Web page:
Due to the generally peaceful interaction of the different ethnic groupings, a peaceful process of accommodation and acculturation took place. The land settlement project proved a success after the initial difficulties. On his first year of administration, General Santos reported to the Board of Directors of the NLSA in Manila:

We pass the first year of existence firm in the belief that we carried out to the best of our ability the objectives to which the NLSA was created. After one year of operation, we can say without hesitation that we have more than justified the expenditures incurred in the development of the Koronadal Valley Project.... We have peopled an otherwise empty valley. And built communities which are model of cleanliness, industry and peace. There is no question that they (the settlers) have found a better home than they left behind. We have proven to the skeptical people that the Filipino farmers can work in peaceful productivity in his community unhampered by vice which saps moral strength.

Without doubt, this is the most practical application of the President’s policy of social justice for it has given to the poor man who is willing to work a chance to earn a living through his own honest effort....

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Hence, the Koronadal Valley Settlement that extended from Lagao to Marbel rose to a population of 11,016 by February 1941 due to the incessant arrival of new settlers and the families of old settlers who followed them in the settlement.

The Municipal District of Buayan was a developing community in the south when the ugly specter of war appeared on the Philippine horizon.

B

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Bibliography

I. Primary Sources A. Interviews Conducted

Aquino, Rafael, a long-time secretary of General Paulino Santos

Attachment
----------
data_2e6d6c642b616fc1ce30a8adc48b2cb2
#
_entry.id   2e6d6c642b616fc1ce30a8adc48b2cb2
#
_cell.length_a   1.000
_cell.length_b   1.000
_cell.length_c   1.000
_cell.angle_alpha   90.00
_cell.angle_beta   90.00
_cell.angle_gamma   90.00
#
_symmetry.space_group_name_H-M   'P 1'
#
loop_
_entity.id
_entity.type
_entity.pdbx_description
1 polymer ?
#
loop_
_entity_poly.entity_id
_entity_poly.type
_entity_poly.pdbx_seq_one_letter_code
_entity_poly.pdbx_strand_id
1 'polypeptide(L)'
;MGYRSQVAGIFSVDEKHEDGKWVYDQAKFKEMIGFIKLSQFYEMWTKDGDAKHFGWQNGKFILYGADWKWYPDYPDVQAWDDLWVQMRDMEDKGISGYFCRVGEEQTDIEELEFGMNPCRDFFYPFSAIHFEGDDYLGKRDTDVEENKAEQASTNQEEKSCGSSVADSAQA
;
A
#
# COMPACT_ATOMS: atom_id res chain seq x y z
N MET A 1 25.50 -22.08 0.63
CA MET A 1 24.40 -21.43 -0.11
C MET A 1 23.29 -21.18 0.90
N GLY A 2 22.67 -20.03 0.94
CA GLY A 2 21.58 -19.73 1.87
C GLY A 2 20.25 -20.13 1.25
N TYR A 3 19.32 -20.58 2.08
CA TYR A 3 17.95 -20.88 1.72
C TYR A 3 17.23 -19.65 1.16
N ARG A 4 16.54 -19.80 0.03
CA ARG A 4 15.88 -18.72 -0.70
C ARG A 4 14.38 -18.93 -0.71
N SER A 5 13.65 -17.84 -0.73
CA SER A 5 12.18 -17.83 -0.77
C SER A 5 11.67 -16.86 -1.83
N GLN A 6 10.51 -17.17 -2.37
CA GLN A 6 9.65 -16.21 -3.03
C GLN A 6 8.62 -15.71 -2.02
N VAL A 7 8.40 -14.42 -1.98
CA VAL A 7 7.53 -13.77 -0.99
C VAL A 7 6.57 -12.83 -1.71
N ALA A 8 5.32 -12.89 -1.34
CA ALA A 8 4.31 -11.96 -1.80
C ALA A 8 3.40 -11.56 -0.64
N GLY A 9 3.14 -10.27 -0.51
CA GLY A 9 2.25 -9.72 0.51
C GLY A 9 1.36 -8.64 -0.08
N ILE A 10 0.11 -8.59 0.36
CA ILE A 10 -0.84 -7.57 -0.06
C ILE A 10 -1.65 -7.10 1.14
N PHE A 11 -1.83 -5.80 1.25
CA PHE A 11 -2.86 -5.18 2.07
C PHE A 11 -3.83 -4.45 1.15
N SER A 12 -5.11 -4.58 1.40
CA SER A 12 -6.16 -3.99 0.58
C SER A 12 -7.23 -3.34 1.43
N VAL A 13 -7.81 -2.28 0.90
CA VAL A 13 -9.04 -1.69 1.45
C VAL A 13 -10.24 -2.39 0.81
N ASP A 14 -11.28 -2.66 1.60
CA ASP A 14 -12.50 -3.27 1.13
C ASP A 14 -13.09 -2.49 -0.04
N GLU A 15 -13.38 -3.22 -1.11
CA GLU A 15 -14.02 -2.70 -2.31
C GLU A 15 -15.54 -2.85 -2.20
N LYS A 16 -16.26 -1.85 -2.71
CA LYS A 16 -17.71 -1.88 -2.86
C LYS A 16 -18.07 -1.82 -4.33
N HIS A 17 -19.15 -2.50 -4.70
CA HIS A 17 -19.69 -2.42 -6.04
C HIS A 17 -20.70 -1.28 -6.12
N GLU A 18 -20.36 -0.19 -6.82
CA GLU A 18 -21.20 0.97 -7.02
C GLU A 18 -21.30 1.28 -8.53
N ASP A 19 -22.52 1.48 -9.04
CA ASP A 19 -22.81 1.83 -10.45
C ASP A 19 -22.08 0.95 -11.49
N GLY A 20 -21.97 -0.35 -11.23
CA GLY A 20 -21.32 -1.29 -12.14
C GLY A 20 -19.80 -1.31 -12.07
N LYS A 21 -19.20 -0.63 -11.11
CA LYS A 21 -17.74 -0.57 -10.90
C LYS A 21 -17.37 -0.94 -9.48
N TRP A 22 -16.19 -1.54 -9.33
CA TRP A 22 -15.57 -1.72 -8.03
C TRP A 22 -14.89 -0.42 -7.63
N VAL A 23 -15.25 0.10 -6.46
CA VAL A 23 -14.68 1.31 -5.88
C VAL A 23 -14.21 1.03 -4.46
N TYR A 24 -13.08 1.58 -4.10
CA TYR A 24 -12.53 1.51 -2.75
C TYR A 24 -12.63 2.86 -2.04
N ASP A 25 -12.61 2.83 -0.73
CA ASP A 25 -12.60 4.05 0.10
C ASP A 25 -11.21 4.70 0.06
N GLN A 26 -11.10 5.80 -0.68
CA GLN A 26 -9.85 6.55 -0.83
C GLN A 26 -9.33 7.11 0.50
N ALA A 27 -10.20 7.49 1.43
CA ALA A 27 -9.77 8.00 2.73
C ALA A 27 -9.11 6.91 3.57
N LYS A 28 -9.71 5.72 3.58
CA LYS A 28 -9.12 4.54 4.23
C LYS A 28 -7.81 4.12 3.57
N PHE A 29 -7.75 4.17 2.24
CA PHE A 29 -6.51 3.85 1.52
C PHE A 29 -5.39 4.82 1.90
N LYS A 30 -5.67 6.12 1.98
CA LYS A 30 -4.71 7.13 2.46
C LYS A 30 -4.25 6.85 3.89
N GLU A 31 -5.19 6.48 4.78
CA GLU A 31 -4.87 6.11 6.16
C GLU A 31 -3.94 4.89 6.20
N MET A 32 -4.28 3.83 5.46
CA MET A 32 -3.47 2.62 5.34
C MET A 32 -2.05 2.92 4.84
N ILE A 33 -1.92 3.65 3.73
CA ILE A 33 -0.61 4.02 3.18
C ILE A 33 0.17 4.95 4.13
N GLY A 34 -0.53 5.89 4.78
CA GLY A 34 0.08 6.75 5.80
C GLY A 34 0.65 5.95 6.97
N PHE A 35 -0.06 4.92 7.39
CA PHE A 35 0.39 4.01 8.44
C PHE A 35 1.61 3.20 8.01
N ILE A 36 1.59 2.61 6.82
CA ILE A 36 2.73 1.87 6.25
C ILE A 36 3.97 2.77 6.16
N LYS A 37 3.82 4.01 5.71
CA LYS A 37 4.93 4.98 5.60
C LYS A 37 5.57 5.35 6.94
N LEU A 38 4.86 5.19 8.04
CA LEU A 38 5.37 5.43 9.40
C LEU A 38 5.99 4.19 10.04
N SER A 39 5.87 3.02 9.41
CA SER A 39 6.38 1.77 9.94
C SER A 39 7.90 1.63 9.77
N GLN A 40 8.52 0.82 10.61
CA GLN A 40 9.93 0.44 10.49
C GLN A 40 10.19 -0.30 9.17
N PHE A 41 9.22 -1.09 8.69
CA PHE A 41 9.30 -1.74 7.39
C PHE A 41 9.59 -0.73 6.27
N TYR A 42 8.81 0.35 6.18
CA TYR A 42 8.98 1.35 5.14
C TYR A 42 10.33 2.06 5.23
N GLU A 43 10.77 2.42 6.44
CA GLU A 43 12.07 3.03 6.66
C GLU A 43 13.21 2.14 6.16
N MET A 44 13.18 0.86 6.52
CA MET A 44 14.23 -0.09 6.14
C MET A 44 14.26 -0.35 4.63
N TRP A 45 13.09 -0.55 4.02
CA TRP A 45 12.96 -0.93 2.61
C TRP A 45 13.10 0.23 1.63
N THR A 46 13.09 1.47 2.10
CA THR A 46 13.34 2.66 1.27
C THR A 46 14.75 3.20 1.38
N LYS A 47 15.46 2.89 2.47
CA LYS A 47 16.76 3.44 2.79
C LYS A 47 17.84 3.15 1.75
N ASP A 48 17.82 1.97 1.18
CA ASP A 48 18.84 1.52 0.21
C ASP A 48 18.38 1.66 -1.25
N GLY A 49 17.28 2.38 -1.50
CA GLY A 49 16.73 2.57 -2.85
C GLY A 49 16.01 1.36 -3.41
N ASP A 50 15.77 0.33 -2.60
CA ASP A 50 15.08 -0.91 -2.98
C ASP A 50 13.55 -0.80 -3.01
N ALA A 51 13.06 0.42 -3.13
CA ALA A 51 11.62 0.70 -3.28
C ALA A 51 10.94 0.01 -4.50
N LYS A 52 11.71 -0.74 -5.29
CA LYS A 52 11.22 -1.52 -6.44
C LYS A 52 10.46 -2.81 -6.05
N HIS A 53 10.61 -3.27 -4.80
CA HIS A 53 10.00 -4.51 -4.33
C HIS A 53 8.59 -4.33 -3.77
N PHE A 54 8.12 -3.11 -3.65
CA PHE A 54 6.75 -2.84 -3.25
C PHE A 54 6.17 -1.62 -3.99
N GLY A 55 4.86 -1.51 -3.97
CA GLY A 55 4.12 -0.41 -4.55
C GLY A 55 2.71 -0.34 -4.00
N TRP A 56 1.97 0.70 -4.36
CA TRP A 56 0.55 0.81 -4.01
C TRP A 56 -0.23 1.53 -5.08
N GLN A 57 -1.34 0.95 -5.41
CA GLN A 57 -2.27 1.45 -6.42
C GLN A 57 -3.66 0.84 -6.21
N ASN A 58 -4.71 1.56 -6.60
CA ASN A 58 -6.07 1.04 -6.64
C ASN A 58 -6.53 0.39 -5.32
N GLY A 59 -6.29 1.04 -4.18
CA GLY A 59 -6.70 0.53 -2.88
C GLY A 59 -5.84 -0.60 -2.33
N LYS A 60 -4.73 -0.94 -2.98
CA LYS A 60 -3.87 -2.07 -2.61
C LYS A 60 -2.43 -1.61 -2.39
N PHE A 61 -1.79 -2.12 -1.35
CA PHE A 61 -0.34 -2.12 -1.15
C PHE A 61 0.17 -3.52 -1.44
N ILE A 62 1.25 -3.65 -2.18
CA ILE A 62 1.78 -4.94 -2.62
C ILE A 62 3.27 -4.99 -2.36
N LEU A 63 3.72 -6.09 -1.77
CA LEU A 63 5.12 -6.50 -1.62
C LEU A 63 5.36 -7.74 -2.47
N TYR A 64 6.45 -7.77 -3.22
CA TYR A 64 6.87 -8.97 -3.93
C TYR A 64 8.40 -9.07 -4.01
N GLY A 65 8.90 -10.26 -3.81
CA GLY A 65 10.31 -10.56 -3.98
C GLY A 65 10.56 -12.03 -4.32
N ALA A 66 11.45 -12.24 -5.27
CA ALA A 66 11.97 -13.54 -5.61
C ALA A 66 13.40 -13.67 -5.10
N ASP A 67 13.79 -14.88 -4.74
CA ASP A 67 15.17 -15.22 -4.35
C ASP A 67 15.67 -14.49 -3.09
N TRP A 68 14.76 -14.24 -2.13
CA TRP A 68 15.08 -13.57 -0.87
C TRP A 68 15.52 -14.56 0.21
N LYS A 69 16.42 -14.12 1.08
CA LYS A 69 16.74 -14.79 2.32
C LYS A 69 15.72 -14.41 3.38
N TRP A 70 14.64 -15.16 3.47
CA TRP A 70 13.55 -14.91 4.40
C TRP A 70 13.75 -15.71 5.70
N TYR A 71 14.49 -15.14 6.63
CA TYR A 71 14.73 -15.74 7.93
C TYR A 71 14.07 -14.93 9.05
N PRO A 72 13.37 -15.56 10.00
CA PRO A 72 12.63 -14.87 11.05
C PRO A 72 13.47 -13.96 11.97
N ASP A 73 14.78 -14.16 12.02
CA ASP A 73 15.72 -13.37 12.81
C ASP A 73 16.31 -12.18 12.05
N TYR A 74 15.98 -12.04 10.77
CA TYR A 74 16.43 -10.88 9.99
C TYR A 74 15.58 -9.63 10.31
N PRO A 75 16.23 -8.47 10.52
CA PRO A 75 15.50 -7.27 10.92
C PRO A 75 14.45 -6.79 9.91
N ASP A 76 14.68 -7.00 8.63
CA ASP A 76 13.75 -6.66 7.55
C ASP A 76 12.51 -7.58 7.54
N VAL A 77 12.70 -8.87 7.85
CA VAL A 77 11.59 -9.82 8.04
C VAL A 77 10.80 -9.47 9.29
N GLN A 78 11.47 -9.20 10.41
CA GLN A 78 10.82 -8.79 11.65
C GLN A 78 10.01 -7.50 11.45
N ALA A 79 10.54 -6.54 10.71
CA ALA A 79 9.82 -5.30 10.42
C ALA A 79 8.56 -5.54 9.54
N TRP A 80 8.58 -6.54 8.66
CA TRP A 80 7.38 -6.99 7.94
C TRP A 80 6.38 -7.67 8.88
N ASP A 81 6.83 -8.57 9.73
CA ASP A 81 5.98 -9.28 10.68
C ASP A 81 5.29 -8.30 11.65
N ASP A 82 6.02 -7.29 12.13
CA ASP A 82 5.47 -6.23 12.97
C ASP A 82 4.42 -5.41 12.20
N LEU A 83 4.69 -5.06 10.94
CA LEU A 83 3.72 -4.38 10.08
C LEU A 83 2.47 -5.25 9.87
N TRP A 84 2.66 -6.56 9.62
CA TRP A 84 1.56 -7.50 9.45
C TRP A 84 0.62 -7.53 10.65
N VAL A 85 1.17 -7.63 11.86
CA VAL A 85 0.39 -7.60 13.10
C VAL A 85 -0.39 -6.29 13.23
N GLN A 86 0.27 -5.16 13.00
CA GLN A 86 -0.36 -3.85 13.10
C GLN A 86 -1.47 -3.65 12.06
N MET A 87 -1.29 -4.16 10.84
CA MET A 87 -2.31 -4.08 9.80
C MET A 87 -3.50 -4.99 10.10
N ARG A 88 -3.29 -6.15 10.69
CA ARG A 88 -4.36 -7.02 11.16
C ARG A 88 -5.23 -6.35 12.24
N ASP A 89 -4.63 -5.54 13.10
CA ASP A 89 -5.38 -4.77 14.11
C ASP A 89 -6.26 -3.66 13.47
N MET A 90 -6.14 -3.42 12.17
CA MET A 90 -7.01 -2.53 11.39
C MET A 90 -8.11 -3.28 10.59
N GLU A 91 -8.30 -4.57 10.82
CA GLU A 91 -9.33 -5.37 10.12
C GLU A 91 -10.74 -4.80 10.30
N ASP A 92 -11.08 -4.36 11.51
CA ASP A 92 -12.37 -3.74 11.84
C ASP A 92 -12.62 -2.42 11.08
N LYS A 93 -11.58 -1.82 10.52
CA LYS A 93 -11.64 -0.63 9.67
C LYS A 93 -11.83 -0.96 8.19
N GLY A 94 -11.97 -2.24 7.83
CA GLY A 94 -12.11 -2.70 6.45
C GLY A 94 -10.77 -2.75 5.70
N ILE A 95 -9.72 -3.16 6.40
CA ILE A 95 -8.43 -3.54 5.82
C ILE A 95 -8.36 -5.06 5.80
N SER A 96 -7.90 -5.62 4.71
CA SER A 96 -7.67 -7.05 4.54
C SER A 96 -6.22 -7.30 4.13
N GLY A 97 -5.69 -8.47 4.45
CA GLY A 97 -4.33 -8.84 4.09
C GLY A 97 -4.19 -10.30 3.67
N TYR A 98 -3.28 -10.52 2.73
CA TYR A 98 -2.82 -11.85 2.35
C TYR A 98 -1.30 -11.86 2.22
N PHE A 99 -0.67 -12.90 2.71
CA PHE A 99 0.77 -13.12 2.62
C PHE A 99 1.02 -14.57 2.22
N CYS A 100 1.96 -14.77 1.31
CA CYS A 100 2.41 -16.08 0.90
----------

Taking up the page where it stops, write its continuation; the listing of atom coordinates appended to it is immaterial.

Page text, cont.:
Al-Habsi, Hassan Sarip, a relative of the first mayor of Buayan district

Arsenal, Juliet Engkong

Bulaong, Eusebio, one of the first batch of settlers

Corpuz, Carmen, a daughter of a migrant-settler who came in the early fifties

Diaz, Vic, a son of a settler who came in 1940 Domingo, Federico, a 1939 settler

Dulay, Eliseo, an NLSA employee

Gatdula, Manuel, son of the adopted daughter of Suikichi Kuruda

Gabales, Agustin, in an interview conducted by Annalita G.

Jaralba

Jagna-an, Angela, one of the pioneering teachers of Dadiangas

Jandoc, Manuela, wife of the Japanese resident of Dadiangas

Hidalgo, Ella, daughter of an NLSA employee

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Mamalumpong, Mamundas, a relative of Mayor Abedin Natividad, Mamerto III, a member of the 116th Guerilla

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Nacivalencia, Serafin, in an interview conducted by Delight C. Nantong

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Rogan, Isaias, one of the pioneering settlers

Royeca, Jorge, a pioneering doctor of the settlement Tito, Janena, a member of the royalty

Villano, Jesus, a retired PACD official

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B. Documents Taken from the Philippine National Library and Other Government Publications.

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Report of the Investigation of the Koronadal Muddle, Manila, dated August 24, 1946 by Atty. Tomas E. Testa, investigator, submitted to the Chief of the Executive Office, Malacañang, Manila.

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Munda, M. E. S. 1972. The Socio-Economic Changes in the Lives of the Original Settlers in Koronadal Valley and Their Implications for Social Welfare. Thesis (M.A.), The Philippine Women’s University, Manila City.

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Suzuki, N. 1992. Migration, Adaptation, and Ethnic Relations: A Case of Ilongo Christian Filipino Migrants in South Cotabato, Mindanao. Thesis (M.A.) Asian Center, University of the Philippines.

Wabe, A. V. undated. Ang Kasaysayan ng Pagkaka-alis ng mga Katutubo sa Poblasyon Tupi, Timog Cotabato, Taon 1939-1953. A paper in History 198 submitted to Prof. Deogracias G. Romero, Mindanao State University, General Santos City.

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Mga Sanggunian

NAUUGNAY NA DOKUMENTO

The discovery of this alien species began during the photo documentation of the plant specimens in the botanical garden at the College of Science and Mathematics, University of the